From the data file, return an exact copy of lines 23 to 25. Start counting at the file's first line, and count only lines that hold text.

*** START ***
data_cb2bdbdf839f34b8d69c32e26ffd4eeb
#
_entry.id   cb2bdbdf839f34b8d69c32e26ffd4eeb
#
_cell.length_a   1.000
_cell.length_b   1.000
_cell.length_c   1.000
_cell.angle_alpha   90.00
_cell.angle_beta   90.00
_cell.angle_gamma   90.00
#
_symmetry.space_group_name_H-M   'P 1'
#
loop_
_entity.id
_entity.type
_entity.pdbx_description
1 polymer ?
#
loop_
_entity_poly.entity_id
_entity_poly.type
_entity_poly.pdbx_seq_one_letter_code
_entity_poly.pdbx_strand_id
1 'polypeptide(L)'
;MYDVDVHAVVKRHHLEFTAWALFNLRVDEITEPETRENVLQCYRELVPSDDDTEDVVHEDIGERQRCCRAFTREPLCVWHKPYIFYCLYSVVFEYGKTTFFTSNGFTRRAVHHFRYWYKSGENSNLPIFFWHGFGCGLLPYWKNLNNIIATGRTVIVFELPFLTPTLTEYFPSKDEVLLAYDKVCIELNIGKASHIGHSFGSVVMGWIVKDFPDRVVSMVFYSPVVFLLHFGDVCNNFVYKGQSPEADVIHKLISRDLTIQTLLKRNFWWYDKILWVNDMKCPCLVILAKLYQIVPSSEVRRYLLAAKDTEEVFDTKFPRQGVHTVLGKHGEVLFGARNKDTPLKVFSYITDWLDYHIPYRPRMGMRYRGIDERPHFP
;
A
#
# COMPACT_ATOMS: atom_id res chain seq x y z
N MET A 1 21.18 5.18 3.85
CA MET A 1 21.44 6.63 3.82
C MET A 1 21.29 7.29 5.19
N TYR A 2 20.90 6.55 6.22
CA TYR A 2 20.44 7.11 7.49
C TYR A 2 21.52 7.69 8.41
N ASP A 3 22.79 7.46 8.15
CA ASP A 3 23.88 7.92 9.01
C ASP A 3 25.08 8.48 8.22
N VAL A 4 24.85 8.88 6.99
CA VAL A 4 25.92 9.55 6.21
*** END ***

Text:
_entity_poly.pdbx_seq_one_letter_code
_entity_poly.pdbx_strand_id
1 'polypeptide(L)'